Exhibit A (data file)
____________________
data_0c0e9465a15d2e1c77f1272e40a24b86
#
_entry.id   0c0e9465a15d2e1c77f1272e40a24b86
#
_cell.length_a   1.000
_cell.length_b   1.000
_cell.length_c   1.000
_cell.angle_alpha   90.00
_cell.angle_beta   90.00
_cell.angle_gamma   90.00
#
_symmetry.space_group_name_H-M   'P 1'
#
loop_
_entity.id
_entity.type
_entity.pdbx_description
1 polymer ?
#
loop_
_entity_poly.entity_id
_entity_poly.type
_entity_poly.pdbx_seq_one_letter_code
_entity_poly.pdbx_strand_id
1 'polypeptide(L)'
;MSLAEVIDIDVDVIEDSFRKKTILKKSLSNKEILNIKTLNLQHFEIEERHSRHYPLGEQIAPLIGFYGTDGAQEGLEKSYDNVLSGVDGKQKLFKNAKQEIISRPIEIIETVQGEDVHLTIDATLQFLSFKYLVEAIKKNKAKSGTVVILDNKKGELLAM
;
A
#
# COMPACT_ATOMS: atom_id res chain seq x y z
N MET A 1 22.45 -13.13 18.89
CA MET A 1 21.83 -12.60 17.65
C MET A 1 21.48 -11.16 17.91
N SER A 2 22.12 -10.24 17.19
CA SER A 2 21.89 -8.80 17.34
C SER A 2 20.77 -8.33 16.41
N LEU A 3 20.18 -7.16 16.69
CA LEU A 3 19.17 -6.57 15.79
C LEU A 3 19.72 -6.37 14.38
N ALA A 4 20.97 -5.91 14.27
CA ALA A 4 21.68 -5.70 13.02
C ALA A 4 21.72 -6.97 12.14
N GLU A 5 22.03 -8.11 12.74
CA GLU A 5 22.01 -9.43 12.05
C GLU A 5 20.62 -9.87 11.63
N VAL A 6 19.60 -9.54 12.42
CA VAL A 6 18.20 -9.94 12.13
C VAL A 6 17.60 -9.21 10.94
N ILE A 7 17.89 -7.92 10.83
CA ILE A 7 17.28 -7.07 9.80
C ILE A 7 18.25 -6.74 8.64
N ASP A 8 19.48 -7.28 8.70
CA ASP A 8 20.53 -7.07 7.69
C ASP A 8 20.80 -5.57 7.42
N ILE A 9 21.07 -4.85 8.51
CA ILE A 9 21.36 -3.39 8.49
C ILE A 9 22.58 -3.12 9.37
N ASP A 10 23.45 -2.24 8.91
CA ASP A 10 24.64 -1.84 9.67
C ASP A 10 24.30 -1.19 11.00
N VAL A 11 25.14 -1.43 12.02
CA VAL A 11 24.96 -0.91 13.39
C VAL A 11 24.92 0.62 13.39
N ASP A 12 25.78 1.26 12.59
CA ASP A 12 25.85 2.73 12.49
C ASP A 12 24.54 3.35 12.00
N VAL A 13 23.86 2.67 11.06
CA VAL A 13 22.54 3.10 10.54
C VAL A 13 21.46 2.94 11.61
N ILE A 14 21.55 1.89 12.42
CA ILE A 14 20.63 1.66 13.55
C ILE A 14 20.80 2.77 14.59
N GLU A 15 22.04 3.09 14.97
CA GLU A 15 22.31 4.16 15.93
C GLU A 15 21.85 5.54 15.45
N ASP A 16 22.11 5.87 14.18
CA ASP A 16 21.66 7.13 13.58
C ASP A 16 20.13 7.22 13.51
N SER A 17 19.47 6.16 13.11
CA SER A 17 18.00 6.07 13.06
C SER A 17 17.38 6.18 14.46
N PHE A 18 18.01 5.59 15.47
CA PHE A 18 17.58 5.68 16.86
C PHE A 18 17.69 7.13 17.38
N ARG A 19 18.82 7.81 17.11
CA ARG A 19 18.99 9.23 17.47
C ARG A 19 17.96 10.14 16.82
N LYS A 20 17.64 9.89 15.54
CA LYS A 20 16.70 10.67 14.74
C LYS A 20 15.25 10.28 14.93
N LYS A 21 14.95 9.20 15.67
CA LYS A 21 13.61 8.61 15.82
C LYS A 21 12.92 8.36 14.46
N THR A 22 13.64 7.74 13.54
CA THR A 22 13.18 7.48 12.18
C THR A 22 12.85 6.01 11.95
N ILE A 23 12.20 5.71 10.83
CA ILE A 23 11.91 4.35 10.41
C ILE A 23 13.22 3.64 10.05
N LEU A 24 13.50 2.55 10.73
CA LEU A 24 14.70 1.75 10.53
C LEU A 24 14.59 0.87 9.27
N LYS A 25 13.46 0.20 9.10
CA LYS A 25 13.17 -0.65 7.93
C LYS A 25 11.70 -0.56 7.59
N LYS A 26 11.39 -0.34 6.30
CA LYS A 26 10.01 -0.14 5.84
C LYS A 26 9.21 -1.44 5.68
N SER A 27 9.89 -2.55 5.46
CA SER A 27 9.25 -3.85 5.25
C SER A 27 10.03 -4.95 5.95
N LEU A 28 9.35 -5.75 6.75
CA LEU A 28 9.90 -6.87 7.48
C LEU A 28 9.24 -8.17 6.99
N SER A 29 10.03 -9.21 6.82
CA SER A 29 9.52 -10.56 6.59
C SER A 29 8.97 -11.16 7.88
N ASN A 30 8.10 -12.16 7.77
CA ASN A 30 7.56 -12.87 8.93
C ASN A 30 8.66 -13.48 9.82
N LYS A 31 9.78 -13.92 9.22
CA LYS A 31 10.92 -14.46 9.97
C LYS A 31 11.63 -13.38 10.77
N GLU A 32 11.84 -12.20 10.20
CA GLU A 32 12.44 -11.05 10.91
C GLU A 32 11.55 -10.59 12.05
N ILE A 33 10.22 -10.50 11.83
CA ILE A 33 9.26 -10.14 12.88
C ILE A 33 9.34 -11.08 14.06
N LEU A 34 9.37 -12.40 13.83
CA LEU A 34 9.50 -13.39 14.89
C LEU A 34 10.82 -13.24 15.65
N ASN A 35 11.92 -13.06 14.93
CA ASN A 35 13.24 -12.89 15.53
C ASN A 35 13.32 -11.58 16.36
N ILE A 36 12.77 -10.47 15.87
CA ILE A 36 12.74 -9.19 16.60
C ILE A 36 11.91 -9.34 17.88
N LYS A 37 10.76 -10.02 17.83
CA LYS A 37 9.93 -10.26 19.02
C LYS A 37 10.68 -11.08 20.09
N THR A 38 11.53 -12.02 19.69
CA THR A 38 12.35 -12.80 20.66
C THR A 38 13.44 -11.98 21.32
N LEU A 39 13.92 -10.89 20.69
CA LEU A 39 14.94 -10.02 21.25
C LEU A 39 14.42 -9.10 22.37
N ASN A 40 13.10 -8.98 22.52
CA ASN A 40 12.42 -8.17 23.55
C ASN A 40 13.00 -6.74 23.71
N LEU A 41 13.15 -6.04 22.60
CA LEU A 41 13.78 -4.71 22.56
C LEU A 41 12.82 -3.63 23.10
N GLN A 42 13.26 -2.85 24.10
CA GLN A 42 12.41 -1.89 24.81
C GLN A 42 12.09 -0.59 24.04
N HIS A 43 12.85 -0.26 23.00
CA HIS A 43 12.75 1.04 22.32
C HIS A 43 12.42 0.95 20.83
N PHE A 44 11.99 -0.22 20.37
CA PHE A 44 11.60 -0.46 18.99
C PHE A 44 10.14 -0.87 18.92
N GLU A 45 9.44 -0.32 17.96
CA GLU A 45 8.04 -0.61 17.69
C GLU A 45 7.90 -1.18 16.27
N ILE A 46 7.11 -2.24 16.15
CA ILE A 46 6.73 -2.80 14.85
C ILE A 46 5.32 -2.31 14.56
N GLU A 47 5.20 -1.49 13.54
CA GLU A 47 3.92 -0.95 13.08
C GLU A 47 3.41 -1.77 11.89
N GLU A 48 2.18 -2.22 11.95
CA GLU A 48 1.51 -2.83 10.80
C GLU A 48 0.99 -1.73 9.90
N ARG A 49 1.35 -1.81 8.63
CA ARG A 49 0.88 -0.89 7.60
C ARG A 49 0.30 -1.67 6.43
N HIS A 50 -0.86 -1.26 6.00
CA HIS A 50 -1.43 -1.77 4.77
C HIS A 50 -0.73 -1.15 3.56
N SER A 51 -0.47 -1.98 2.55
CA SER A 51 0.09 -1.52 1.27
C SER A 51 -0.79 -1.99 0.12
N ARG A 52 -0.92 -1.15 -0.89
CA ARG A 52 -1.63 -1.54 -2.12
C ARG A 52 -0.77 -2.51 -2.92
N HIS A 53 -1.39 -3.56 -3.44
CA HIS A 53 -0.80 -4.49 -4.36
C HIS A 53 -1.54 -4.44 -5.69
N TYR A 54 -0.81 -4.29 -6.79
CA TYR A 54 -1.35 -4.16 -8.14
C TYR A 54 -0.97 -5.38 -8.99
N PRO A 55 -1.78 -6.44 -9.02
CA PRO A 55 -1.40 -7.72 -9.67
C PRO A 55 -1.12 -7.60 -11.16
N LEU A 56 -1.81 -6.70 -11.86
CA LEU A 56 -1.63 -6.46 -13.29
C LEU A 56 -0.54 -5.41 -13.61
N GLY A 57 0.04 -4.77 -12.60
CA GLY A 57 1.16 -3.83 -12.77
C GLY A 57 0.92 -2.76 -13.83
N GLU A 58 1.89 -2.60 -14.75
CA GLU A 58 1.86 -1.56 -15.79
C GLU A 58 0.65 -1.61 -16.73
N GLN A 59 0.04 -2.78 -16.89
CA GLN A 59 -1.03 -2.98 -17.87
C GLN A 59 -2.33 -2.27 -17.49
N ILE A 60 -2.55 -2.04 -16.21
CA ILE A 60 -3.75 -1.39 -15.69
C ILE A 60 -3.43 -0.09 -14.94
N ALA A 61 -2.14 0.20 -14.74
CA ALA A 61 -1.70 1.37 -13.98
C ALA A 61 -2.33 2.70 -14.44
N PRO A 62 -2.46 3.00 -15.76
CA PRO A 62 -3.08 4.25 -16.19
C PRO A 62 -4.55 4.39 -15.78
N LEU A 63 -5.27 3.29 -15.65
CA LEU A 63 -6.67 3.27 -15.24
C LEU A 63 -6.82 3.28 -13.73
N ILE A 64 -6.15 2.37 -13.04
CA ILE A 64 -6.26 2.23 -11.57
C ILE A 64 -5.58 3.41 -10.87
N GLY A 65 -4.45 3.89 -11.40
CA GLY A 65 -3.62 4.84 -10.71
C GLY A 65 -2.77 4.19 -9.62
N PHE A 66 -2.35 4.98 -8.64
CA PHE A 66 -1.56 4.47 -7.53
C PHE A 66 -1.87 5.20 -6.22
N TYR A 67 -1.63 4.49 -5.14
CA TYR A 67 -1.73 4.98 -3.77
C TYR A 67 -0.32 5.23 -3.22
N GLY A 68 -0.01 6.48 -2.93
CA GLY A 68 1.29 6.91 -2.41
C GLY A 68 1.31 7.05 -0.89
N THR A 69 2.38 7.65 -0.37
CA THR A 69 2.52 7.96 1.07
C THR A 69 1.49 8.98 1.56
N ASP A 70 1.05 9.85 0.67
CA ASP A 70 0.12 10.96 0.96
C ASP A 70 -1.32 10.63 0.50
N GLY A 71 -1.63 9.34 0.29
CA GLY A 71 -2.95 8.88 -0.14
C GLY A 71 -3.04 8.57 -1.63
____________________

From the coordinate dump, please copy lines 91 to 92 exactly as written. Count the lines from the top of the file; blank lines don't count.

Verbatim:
N LYS A 21 14.95 9.20 15.67
CA LYS A 21 13.61 8.61 15.82